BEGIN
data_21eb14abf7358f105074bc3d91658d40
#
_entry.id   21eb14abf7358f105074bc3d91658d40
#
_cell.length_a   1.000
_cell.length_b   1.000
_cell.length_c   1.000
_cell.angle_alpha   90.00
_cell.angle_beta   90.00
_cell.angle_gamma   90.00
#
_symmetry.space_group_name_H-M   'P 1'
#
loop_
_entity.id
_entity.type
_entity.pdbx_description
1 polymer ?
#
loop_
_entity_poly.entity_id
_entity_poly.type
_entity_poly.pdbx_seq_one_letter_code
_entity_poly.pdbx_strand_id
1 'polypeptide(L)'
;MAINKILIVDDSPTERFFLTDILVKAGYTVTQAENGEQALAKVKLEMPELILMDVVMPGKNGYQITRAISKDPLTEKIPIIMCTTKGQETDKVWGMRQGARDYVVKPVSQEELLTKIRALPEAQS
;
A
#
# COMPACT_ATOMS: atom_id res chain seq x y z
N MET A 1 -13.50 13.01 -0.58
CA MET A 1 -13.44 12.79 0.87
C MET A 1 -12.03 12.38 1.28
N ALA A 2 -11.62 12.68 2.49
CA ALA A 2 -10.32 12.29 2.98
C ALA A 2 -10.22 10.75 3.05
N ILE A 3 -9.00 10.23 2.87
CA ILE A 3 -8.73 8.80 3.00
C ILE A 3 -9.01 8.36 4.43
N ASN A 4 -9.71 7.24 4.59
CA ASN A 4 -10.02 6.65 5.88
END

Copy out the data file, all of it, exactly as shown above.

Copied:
data_21eb14abf7358f105074bc3d91658d40
#
_entry.id   21eb14abf7358f105074bc3d91658d40
#
_cell.length_a   1.000
_cell.length_b   1.000
_cell.length_c   1.000
_cell.angle_alpha   90.00
_cell.angle_beta   90.00
_cell.angle_gamma   90.00
#
_symmetry.space_group_name_H-M   'P 1'
#
loop_
_entity.id
_entity.type
_entity.pdbx_description
1 polymer ?
#
loop_
_entity_poly.entity_id
_entity_poly.type
_entity_poly.pdbx_seq_one_letter_code
_entity_poly.pdbx_strand_id
1 'polypeptide(L)'
;MAINKILIVDDSPTERFFLTDILVKAGYTVTQAENGEQALAKVKLEMPELILMDVVMPGKNGYQITRAISKDPLTEKIPIIMCTTKGQETDKVWGMRQGARDYVVKPVSQEELLTKIRALPEAQS
;
A
#
# COMPACT_ATOMS: atom_id res chain seq x y z
N MET A 1 -13.50 13.01 -0.58
CA MET A 1 -13.44 12.79 0.87
C MET A 1 -12.03 12.38 1.28
N ALA A 2 -11.62 12.68 2.49
CA ALA A 2 -10.32 12.29 2.98
C ALA A 2 -10.22 10.75 3.05
N ILE A 3 -9.00 10.23 2.87
CA ILE A 3 -8.73 8.80 3.00
C ILE A 3 -9.01 8.36 4.43
N ASN A 4 -9.71 7.24 4.59
CA ASN A 4 -10.02 6.65 5.88